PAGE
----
The 9 Dragons Ultra 2019

The 9 Dragons Ultra presented by HOKA ONE ONE is a challenging, multi-day trail and ultra-running event taking place on the 1st to the 3rd of February 2019, in Hong Kong.

The first race, starting at midnight on Saturday, consists of an 89km (50 mile) trail run with a an elevation gain of 5,070m. Sunday features an entirely different 50km course with a further 3,550m of elevation gain.

 250 places will be available to runners who hope to aim to complete both events over the weekend –The 9 Dragons 50/50– and a further 250 will compete in either the 50 Miler(82km) or 50km race.

 Elite runners, Julien Chorier from France, Magdalena Boulet flying in from the USA and Frncesca Canepa from Italy will trade blows with local talent that includes, Ben Duffus, John Ellis, Kazufumi Ose, Chor Kin Law, Jeremy Ritcey, Hisashi Kitamura and Jacky Leung. For the women, Corinne Williams, JCY Ho and Ruth Theresia will provide the competition at the from of the race.

History

A transliteration of the Chinese 九龍, gau lung, or “Nine Dragons”, Kowloon is named for the eight mountains which rear up behind the plateau—and one final dragon besides. 

Legend goes that Kowloon was named in the year 1278 by the boy Emperor Bing, of the Southern Song Dynasty. Noticing the eight hills of Kowloon (Kowloon Peak, Tung Shan, Tate’s Cairn, Temple Hill, Unicorn Ridge, Lion Rock, Beacon Hill, Crow’s Nest), the emperor was pleased to name them the “Eight Dragons”—but a quick-witted courtier pointed out that the emperor was a dragon himself, making it nine dragons.

What was Emperor Bing doing counting mountains at the southern tip of his empire? Well, he had nowhere else to go. For the whole of the 13th century the Mongols had swept down from the steppes, moving south through China and crushing the ruling Song Dynasty. First Genghis and then his grandson Kublai Khan stormed south, pushing the Song back, and back, and back.

By 1278, Emperor Bing’s older brother, 10-year-old Emperor Duanzong of Song, had been pushed out of Fujian province and fled south to Guangdong. After Duanzong died from an illness contracted while running from the Mongols, the throne passed to 7-year-old Emperor Bing. The child was crowned at Silvermine Bay, on Lantau Island.

But Bing’s reign was not to last. The Mongols pressed onwards and just one year after the emperor’s coronation, the Song Dynasty made its final stand against the invaders. At the naval Battle of Yamen on March 19, 1279, a Mongol navy of some 50 warships smashed the Song flotilla of more than 1,000 ships to pieces. There was nowhere left to run. Lu Xiufu, the emperor’s most loyal general and statesman, picked up the 8-year-old king and leaped into the sea, in search of an honorable death. Kublai Khan had unified China under his fist, and the sun dawned on the Yuan Dynasty.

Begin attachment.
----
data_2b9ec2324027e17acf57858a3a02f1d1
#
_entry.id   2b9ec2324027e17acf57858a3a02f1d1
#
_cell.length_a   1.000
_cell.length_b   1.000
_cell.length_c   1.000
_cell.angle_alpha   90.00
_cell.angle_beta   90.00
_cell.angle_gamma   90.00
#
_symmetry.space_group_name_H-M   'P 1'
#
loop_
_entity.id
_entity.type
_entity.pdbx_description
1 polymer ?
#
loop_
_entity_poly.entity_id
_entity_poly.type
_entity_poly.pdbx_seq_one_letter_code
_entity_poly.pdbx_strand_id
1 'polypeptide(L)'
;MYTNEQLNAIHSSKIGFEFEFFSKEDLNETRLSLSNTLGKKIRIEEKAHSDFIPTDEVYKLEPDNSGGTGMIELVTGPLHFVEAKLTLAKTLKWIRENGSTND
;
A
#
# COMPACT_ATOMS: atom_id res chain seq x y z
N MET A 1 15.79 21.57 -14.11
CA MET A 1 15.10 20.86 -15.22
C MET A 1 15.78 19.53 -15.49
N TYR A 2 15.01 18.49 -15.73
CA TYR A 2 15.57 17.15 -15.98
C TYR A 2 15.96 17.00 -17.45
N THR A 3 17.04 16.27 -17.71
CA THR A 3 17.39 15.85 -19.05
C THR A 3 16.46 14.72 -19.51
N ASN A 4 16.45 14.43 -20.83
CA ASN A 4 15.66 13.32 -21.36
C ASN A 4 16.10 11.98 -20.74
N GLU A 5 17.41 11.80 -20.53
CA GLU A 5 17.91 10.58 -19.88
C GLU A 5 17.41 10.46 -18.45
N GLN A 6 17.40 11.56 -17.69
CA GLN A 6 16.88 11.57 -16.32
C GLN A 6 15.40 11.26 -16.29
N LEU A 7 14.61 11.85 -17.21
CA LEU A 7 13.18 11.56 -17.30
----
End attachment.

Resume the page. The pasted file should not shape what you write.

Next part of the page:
You can visit the “Terrace of the Song Kings,” in the Sung Wong Toi Garden park in Kowloon City. It’s home to a rock carving which commemorates the two-year reign of the Song kings in Hong Kong.

But the legacy of the last emperor of the Song doesn’t lie in a rock, but in those eight dragons: The boy emperor who named a city.

RACES

The 50-mile event will begin at 11:59pm on Friday 1st of February 2019 at the Po Leung Kuk Jockey Club Holiday Camp near Yuen Long and finish at Tai Po Tau Playground. The cutoff is at 19:00pm on Saturday 2nd February.

The 50 Mile course starts at the Po Leung Kuk Jockey Club Tai Tong Holiday Camp near Yuen Long, and finishes at Tai Po Tau Playground, an 8 minute walk to/from Tai Wo MTR (East Rail line). It crosses Kowloon and the New Territories in Hong Kong from West to East. The route uses a variety of trails including the MacLehose and Wilson trails, and has an accumulative vertical gain of 5,070m.

The 50km event will begin at 07:30am on Sunday 3rd February at Tai Po Tau Playground and finish at Shing Fung Studios. The cutoff will be at 20:00pm on the same day.

The 50km course starts at Tai Po Tau Playground, an 8 minute walk from Tai Wo MTR (East Rail line) in the New Territories and finishes at Shing Fung Studios in Kowloon, running from North to South. The route uses a variety of trail including the Wilson and MacLehose among others, and has an accumulative vertical of 3,550m.

50/50 

250 places will be available to runners who hope to aim to complete both the 50 Miler and 50km events over the weekend – The 9 Dragons 50/50.

50/50 – Men

  • Julien Chorier
  • Ben Duffus
  • John Ellis
  • Kazufumi Ose
  • Chor Kin Law
  • Jeremy Ritcey
  • Hisashi Kitamura
  • Jacky Leung

50/50 – Women

  • Magdalena Boulet
  • Corinne Williams
  • Francesca Canepa
  • JCY Ho
  • Ruth Theresia

Ultra Trail Mount Fuji preview

Asia’s answer to the TNFUTMB is the UTMF 100, a mountain 100 miler that circumnavigates the ancient volcano of the title name. It has over 9000 metres of elevation gain so it is not for the feint hearted.

utmf_map

The ULTRA-TRAIL Mt. FUJI is an unparalleled event that challenges the human spirit through the outdoor sport of trail running. By connecting mountain trails, local footpaths and forest roads around the foothills of Mt. Fuji, this 161km course allows participants to enjoy majestic 360 degree views of Mt. Fuji while experiencing the stunning natural beauty and culture of this region.